35But in every nation he that feareth Him, and worketh righteousness, is accepted with him. [Notice it does not say fear a nation; it says fear God]
(December 1, 1798 – December 24, 1870)
Albert Barnes’ Notes on Acts 10:34-35:
Then Peter opened his mouth – Began to speak, Matthew 5:2.
Of a truth – Truly, evidently. That is, I have evidence here that God is no respecter of persons.
Is no respecter of persons – The word used here denotes “the act of showing favor to one on account of rank, family, wealth, or partiality arising from any cause.” It is explained in James 2:1-4. A judge is a respecter of persons when he favors one of the parties on account of private friendship, or because he is a man of rank, influence, or power, or because he belongs to the same political party, etc. The Jews supposed that they were especially favored by God. and that salvation was not extended to other nations, and that the fact of being a Jew entitled them to this favor. Peter here says that he had learned the error of this doctrine, and that a man is not to be accepted because he is a Jew, nor to be excluded because he is a Gentile. The barrier is broken down; the offer is made to all; God will save all on the same principle; not by external privileges or rank, but according to their character.
The same doctrine is elsewhere explicitly stated in the New Testament, Romans 2:11; Ephesians 6:9; Colossians 3:25. It may be observed here that this does not refer to the doctrine of divine sovereignty or election. It simply affirms that God will not save a man because he is a Jew, or because he is rich, or learned, or of elevated rank, or on account of external privileges; nor will he exclude a man because he is destitute of these privileges. But this does not affirm that he will not make a difference in their character, and then treat them according to their character, nor that he will not pardon whom he pleases. That is a different question. The interpretation of this passage should be limited strictly to the case in hand – to mean that God will not accept and save a man on account of external national rank and privileges. That he will not make a difference on other grounds is not affirmed here, nor anywhere in the Bible. Compare 1 Corinthians 4:7; Romans 12:6. It is worthy of remark further, that the most strenuous advocate for the doctrines of sovereignty and election – the apostle Paul – is also the one that labored most to establish the doctrine that God is no respecter of persons – that is, that there is no difference between the Jews and Gentiles in regard to the way of salvation; that God would not save a man because he was a Jew, nor destroy a man because he was a Gentile. Yet in regard to “the whole race viewed as lying on a level,” he maintained that God has a right to exercise the prerogatives of a sovereign, and to have mercy on whom he will have mercy. The doctrine may be thus stated:
(1) The barrier between the Jews and Gentiles was broken down.
(2) all people thus were placed on a level none to be saved by external privileges, none to be lost by the lack of them.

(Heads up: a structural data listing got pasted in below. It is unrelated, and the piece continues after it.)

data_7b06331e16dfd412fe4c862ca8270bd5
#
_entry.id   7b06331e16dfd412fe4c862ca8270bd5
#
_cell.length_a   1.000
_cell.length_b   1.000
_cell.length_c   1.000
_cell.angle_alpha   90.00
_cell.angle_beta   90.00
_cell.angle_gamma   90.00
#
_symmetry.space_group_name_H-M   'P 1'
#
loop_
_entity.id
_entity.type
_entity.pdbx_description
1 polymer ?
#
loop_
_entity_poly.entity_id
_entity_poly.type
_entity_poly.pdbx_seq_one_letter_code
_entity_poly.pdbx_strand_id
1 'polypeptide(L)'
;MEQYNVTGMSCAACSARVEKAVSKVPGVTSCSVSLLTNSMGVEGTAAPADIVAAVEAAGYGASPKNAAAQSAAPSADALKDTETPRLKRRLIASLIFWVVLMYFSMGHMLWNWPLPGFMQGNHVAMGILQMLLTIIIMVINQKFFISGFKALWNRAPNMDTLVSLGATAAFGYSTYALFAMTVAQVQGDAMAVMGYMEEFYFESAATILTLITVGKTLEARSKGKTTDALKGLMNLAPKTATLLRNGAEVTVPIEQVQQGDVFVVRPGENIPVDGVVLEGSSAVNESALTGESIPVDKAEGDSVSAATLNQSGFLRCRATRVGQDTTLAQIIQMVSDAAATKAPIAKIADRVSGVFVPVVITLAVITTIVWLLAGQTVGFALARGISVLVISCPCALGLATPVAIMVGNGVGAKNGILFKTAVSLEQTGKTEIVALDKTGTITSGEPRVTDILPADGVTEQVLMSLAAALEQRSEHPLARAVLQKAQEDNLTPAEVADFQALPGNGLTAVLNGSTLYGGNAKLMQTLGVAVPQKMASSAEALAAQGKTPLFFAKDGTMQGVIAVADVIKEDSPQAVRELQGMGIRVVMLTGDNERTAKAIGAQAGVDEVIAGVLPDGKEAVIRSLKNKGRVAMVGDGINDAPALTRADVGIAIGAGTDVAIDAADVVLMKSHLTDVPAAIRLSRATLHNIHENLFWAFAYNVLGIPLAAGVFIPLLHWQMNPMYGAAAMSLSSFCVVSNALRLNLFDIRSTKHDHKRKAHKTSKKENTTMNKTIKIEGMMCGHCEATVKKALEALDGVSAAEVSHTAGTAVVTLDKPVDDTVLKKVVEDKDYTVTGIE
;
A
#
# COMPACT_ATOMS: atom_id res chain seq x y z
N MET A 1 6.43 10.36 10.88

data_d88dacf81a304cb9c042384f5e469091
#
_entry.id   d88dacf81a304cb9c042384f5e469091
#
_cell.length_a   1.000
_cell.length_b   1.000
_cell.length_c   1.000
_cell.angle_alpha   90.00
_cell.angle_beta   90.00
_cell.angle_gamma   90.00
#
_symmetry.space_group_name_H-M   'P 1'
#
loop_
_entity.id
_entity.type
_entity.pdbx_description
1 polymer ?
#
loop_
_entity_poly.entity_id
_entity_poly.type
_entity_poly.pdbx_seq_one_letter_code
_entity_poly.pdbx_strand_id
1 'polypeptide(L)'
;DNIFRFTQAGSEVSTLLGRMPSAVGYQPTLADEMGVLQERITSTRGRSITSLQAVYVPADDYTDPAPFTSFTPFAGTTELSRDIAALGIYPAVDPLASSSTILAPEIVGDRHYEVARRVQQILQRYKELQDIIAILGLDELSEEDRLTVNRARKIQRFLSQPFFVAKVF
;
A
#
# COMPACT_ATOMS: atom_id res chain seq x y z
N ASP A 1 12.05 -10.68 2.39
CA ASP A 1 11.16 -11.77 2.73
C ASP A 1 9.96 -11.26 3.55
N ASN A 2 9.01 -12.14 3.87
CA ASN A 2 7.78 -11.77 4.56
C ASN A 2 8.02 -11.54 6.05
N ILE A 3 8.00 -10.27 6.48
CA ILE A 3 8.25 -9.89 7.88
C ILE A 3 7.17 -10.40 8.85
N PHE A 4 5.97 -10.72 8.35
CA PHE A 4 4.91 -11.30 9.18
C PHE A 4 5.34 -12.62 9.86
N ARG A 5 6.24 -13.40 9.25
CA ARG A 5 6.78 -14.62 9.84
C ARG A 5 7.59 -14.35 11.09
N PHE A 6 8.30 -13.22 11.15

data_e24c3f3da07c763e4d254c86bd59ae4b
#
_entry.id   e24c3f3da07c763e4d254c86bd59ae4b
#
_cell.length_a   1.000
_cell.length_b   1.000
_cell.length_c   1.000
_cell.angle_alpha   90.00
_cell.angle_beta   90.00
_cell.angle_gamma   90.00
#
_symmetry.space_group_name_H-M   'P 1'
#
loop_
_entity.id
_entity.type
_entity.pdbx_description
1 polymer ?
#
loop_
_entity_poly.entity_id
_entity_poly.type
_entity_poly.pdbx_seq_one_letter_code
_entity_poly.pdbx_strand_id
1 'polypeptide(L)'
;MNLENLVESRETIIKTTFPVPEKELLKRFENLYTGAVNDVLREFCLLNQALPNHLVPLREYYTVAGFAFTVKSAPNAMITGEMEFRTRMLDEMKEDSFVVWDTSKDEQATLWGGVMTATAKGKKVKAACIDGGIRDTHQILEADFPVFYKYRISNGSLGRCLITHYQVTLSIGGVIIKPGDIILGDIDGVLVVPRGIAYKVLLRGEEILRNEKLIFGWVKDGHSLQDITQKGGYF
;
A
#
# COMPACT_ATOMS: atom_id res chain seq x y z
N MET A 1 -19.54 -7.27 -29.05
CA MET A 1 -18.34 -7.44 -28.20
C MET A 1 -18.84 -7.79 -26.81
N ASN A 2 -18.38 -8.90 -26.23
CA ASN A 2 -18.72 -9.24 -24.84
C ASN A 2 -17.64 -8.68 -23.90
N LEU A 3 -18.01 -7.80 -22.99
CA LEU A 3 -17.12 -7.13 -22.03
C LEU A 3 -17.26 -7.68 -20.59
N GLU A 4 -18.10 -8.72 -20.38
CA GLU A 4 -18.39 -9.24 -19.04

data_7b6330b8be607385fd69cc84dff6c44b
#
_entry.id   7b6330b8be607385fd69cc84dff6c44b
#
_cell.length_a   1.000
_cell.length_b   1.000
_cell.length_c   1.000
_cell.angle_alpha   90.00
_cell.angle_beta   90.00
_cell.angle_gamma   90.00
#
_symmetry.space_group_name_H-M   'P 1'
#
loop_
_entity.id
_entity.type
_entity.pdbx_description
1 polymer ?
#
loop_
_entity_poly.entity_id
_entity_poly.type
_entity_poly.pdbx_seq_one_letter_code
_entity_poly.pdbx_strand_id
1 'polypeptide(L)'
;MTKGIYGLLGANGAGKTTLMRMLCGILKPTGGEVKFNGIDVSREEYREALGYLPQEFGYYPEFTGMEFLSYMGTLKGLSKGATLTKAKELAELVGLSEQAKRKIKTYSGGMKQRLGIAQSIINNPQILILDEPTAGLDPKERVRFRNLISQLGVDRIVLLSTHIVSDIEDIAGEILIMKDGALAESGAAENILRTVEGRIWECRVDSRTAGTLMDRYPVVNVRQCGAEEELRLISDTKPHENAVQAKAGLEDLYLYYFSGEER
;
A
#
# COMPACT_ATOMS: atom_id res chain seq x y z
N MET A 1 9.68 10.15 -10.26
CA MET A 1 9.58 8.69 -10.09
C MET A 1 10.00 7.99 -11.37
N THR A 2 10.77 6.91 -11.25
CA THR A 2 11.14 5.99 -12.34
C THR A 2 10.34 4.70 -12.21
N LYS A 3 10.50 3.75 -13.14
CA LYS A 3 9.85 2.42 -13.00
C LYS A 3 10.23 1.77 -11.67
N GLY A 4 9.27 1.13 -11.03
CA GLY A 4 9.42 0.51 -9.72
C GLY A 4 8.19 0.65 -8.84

But in every nation … – This is given as a reason for what Peter had just said, that God was no respecter of persons. The sense is, that he now perceived that the favors of God were not confined to the Jew, but might be extended to all others on the same principle. The remarkable circumstances here – the vision to him, and to Cornelius, and the declaration that the alms of Cornelius were accepted – now convinced him that the favors of God were no longer to be confined to the Jewish people, but might be extended to all. This was what the vision was designed to teach, and to communicate this knowledge to the apostles was an important step in their work of spreading the gospel.
In every nation – Among all people. Jews or Gentiles. Acceptance with God does not depend on the fact of being descended from Abraham, or of possessing external privileges, but on the state of the heart.
He that feareth him – This is put for piety toward God in general. See notes on Acts 9:31. It means that he who honors God and keeps His Law; he who is a true worshipper of God, according to the light and privileges which he has, is approved by him, as giving evidence that he is his friend.
And worketh righteousness – Does what is right and just. This refers to his conduct toward man. He that discharges conscientiously his duty to his fellow-men, and evinces by his conduct that he is a righteous man. These two things comprehend the whole of religion, the sum of all the requirements of God – piety toward God, and justice toward people; and as Cornelius had showed these, he showed that, though a Gentile, he was actuated by true religion. We may observe here:
(1) That it is not said that Cornelius was accepted on accouter of his good works. Those works were simply an evidence of true piety in the heart; a proof that he feared and loved God, and not a meritorious ground of acceptance.
(2) he improved the light which he had.
(3) “he embraced the Saviour when he was offered to him.” This circumstance makes an essential difference between Cornelius and those who depend on their morality in Christian lands. They do not embrace the Lord Jesus, and they are, therefore, totally unlike the Roman centurion. His example should not be pled, therefore, by those who neglect the Saviour, for it furnishes no evidences that they will be accepted when they are totally unlike him.